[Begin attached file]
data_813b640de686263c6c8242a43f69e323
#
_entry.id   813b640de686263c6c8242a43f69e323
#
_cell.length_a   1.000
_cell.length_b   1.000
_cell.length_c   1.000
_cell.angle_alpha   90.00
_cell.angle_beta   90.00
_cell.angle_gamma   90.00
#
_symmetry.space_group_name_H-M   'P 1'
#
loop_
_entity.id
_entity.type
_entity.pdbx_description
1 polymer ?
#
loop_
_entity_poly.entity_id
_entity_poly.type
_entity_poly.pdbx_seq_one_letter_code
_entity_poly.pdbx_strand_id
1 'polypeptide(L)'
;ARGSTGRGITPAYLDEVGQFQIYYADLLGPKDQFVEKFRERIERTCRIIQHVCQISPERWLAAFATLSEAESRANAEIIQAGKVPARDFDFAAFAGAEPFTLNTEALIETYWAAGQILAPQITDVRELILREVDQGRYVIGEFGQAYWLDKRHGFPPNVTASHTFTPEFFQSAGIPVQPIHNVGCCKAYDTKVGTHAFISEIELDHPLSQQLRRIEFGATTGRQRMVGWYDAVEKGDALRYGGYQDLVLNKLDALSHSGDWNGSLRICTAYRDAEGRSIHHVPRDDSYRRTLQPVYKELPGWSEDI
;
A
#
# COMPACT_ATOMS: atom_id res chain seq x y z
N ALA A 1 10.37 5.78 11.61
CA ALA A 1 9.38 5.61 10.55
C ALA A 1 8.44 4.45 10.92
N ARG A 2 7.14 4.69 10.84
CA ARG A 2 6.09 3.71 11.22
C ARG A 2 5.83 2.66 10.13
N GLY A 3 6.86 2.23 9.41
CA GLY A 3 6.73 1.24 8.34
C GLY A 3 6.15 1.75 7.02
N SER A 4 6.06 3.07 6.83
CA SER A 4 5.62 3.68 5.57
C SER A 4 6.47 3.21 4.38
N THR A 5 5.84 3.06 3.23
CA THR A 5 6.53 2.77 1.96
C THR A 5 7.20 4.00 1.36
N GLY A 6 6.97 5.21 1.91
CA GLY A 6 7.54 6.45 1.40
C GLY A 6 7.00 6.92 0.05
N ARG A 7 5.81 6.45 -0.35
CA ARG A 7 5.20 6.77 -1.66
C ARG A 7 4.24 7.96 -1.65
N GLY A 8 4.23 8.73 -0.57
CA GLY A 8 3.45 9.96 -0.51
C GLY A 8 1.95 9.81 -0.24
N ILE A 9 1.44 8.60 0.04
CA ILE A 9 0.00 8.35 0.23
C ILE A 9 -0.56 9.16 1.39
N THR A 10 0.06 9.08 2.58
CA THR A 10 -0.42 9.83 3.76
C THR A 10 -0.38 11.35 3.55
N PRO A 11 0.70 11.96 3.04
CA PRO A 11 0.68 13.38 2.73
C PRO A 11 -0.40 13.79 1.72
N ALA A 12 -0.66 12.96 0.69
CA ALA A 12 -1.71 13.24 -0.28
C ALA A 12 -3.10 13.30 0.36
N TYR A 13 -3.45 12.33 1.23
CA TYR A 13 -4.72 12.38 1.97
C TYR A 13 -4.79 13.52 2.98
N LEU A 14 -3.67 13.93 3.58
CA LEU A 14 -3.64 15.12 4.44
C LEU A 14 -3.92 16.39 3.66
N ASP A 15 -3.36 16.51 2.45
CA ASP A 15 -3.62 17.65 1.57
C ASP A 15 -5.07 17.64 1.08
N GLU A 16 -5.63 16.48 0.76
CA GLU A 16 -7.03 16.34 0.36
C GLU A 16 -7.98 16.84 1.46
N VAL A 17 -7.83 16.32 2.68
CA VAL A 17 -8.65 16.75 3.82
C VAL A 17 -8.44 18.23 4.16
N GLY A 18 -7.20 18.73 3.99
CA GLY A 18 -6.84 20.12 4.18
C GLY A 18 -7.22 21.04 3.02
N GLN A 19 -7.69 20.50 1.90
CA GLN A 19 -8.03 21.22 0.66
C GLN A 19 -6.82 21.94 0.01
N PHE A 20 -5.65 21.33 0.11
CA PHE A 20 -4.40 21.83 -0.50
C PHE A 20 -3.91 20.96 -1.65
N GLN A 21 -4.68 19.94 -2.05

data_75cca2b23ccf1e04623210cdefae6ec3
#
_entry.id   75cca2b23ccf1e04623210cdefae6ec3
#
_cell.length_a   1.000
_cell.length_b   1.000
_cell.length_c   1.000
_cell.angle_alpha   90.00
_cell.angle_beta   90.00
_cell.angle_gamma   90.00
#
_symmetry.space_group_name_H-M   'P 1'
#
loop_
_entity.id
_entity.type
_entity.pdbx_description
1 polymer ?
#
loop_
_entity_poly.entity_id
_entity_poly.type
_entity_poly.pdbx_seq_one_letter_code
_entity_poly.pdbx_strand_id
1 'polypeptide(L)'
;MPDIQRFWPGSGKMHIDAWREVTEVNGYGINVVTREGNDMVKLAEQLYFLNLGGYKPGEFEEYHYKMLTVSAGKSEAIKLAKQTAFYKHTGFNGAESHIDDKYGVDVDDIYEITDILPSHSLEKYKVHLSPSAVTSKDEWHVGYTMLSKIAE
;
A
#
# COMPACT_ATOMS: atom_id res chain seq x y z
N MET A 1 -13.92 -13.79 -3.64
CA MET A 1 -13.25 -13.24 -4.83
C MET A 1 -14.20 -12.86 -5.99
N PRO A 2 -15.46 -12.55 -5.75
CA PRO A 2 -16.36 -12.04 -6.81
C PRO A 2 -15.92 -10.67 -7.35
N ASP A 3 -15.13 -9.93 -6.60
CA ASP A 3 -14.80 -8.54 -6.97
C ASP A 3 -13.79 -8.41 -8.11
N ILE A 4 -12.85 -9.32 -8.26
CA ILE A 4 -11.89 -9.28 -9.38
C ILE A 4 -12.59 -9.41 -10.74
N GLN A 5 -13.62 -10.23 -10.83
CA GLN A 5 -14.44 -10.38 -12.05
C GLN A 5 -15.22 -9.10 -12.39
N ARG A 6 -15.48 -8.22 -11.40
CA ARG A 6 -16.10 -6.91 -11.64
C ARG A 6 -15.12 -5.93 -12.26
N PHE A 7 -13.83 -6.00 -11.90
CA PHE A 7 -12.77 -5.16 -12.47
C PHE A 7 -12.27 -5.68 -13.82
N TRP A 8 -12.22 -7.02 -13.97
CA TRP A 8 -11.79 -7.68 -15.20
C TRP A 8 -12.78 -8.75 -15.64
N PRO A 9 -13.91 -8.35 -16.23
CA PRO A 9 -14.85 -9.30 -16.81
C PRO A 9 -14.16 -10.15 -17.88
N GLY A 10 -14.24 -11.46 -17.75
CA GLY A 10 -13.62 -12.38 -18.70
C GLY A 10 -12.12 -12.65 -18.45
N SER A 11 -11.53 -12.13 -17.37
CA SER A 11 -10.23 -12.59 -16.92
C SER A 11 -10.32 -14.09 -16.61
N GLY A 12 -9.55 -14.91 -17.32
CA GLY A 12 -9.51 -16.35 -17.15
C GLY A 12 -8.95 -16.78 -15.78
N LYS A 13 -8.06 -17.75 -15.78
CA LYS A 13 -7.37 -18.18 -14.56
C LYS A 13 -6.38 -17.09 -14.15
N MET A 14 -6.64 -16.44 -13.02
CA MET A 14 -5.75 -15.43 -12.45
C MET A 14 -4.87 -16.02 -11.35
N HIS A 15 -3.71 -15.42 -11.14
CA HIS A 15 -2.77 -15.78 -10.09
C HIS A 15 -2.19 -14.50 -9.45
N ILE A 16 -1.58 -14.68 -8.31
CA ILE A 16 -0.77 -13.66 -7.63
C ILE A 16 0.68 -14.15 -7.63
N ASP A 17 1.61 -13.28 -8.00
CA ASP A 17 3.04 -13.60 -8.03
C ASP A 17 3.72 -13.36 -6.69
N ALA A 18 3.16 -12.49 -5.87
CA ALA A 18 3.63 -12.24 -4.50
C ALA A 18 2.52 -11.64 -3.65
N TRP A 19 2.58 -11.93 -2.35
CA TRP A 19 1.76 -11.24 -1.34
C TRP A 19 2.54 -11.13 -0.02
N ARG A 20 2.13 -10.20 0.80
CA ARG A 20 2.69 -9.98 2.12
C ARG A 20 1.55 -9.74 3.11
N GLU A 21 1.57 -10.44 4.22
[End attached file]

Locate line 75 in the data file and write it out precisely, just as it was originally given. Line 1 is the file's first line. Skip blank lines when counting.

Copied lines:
C ASP A 15 -5.07 17.64 1.08